Superior Court Associate Judge Kenneth L. Govendo has converted to house arrest the one-year prison sentence that then-associate judge David A. Wiseman slapped against former Office of Aging director Rose DLG Mondala for her conviction of corruption charges.
In granting Mondala’s motion to reduce her sentence on Thursday, Govendo stressed his admiration of Wiseman’s sentencing order and stated that he understands the goals intended by Wiseman’s sentencing decision.
However, Govendo said, he must weigh the risks of defendant’s fragility and the possible adverse effect a prolonged imprisonment would have on her health.
“The ends of justice will not be had if the punishment causes defendant her life,” he said.
Govendo said his order is a rare and difficult one for him to make and is not intended to apply broadly to all inmates who suffer from various illnesses and of old age.
Rather, the judge said, his order stresses a case-by-case review.
Govendo said the 71-year-old Mondala may only leave her house for medical and hospital care.
Govendo said Mondala may leave her house to meet with her attorney, attend church, and court proceedings.
The judge ordered the Department of Public Safety to perform routine random checks to ensure that defendant is complying with the court’s order.
Govendo said in the event that Mondala does not comply, after a hearing, the court may impose jail time.
Govendo said all other sentencing conditions imposed in Wiseman’s order shall remain in effect.
Govendo, however, denied Mondala’s motion to correct the restitution portion of Wiseman’s order.
The judge set the restitution hearing for Oct. 11, 2016 at 1:30pm.
Govendo issued the order after Mondala, through counsel Loren Sutton, moved to correct or reduce the one-year prison term slapped against her by Wiseman. Wiseman is now a retired judge.
Mondala asked Govendo instead to sentence him to home confinement.
Sutton cited the sentences imposed on former governor Benigno R. Fitial and former attorney general Edward T. Buckingham who were “spared” a jail sentence for health reasons.
Sutton said to achieve the sentencing goal of consistency, Mondala should receive the same consideration given to Fitial and Buckingham.
Sutton said in sentencing Fitial and Buckingham, the court based a lenient sentence on poor health factors and where the charges of conviction were of a more serious nature and involved persons in high positions who committed acts of corruption exceeding the nature of the acts of Mondala.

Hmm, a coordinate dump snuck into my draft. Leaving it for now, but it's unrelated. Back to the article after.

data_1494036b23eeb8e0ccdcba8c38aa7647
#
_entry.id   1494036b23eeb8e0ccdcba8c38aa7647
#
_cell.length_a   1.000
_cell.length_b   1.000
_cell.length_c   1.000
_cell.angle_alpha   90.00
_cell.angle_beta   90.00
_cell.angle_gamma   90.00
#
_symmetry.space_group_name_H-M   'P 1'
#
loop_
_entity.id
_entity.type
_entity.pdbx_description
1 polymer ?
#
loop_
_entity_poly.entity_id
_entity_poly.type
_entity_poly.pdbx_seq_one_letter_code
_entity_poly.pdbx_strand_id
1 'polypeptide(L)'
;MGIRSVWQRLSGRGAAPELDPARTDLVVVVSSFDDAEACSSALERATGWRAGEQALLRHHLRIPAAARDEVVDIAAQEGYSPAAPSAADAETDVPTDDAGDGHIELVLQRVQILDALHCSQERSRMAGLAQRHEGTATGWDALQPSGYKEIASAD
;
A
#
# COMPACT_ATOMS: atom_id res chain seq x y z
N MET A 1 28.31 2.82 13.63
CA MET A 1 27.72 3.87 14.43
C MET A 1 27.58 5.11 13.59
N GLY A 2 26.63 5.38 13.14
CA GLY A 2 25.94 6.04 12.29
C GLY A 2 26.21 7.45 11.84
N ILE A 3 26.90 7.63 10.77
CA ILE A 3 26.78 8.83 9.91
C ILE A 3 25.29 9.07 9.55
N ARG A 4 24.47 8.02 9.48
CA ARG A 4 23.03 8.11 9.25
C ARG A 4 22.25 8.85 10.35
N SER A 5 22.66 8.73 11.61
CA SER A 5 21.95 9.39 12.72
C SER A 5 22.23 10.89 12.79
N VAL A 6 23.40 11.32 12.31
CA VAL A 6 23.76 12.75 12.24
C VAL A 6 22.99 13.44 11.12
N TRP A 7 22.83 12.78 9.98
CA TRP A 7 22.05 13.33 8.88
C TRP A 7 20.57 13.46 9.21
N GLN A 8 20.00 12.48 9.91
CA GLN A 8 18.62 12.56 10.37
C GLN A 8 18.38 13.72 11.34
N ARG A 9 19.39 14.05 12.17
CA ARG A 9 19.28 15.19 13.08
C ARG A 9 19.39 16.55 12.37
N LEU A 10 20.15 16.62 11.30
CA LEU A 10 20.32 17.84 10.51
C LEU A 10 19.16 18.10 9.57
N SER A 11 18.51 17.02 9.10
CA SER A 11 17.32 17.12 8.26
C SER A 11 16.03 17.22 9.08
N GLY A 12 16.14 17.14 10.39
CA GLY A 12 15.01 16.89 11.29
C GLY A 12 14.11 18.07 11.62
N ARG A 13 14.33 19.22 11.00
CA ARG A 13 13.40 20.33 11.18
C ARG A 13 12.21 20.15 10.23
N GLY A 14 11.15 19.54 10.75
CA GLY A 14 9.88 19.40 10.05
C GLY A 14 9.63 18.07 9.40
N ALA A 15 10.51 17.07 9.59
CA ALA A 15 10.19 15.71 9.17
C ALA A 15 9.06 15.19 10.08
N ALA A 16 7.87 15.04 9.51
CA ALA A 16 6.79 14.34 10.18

Mondala filed the motion to correct or reduce sentence after Govendo recently suggested to her counsel, Sutton, to file a motion for reconsideration of the sentence as he placed her motion to stay execution of the prison term pending her appeal to the CNMI Supreme Court.
In Mondala’s motion to correct or reduce sentence, Sutton said his client’s guilty plea to one count of felony forgery with a loss of $68, and one count of misdemeanor use of public supplies, time and personnel for campaign activities, was entered pursuant to a plea bargain where the Office of the Attorney General recommended six months of home confinement in lieu of jail time.
Sutton said this recommendation in the plea offer was justified due to Mondala’s serious medical condition.
On the reduction issue, Sutton said Mondala is seriously ill with a variety of life-threatening medical conditions, which Govendo is aware from Dr. Vicente Aldan’s comprehensive letter.
Sutton said his concern, as well as of Govendo’s, is that a sentence to the Department of Corrections could well endanger Mondala’s health and that a missed of delayed insulin shot could even kill her.
Citing a previous U.S. Supreme Court ruling, Sutton said an order to pay restitution for dismissed counts after a plea is improper in the absence of a waiver contained in the plea agreement.
Sutton said there was no such waiver in Mondala’s plea agreement and even if there was, Wiseman was clear that he would accept the plea but without the AG’s sentencing recommendation which included a recommendation for restitution.
Last May 31, Govendo granted for a week a stay of the execution of the one-year prison term. Mondala was supposed to start serving the prison term last June 1.